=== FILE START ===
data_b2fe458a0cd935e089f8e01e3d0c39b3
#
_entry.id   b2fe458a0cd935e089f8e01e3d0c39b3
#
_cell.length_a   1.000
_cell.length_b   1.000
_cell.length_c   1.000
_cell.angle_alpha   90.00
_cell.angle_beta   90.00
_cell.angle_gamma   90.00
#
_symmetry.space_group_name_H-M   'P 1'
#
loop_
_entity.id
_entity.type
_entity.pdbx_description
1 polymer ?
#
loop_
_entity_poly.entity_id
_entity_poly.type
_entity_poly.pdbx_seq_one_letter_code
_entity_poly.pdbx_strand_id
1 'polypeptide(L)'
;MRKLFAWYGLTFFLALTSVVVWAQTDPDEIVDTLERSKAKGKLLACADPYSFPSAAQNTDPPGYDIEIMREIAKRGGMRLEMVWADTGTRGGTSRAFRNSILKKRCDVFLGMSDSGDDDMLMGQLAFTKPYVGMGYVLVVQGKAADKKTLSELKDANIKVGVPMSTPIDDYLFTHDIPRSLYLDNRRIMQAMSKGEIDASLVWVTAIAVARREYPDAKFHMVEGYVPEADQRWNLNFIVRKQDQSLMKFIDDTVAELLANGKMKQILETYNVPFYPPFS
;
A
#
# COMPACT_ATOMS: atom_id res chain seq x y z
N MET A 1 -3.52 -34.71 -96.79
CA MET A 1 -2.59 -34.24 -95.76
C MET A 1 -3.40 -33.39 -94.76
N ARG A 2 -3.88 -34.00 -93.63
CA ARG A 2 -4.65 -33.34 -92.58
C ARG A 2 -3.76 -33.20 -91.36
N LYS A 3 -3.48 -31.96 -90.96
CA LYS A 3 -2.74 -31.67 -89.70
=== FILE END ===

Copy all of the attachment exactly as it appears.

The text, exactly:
data_b2fe458a0cd935e089f8e01e3d0c39b3
#
_entry.id   b2fe458a0cd935e089f8e01e3d0c39b3
#
_cell.length_a   1.000
_cell.length_b   1.000
_cell.length_c   1.000
_cell.angle_alpha   90.00
_cell.angle_beta   90.00
_cell.angle_gamma   90.00
#
_symmetry.space_group_name_H-M   'P 1'
#
loop_
_entity.id
_entity.type
_entity.pdbx_description
1 polymer ?
#
loop_
_entity_poly.entity_id
_entity_poly.type
_entity_poly.pdbx_seq_one_letter_code
_entity_poly.pdbx_strand_id
1 'polypeptide(L)'
;MRKLFAWYGLTFFLALTSVVVWAQTDPDEIVDTLERSKAKGKLLACADPYSFPSAAQNTDPPGYDIEIMREIAKRGGMRLEMVWADTGTRGGTSRAFRNSILKKRCDVFLGMSDSGDDDMLMGQLAFTKPYVGMGYVLVVQGKAADKKTLSELKDANIKVGVPMSTPIDDYLFTHDIPRSLYLDNRRIMQAMSKGEIDASLVWVTAIAVARREYPDAKFHMVEGYVPEADQRWNLNFIVRKQDQSLMKFIDDTVAELLANGKMKQILETYNVPFYPPFS
;
A
#
# COMPACT_ATOMS: atom_id res chain seq x y z
N MET A 1 -3.52 -34.71 -96.79
CA MET A 1 -2.59 -34.24 -95.76
C MET A 1 -3.40 -33.39 -94.76
N ARG A 2 -3.88 -34.00 -93.63
CA ARG A 2 -4.65 -33.34 -92.58
C ARG A 2 -3.76 -33.20 -91.36
N LYS A 3 -3.48 -31.96 -90.96
CA LYS A 3 -2.74 -31.67 -89.70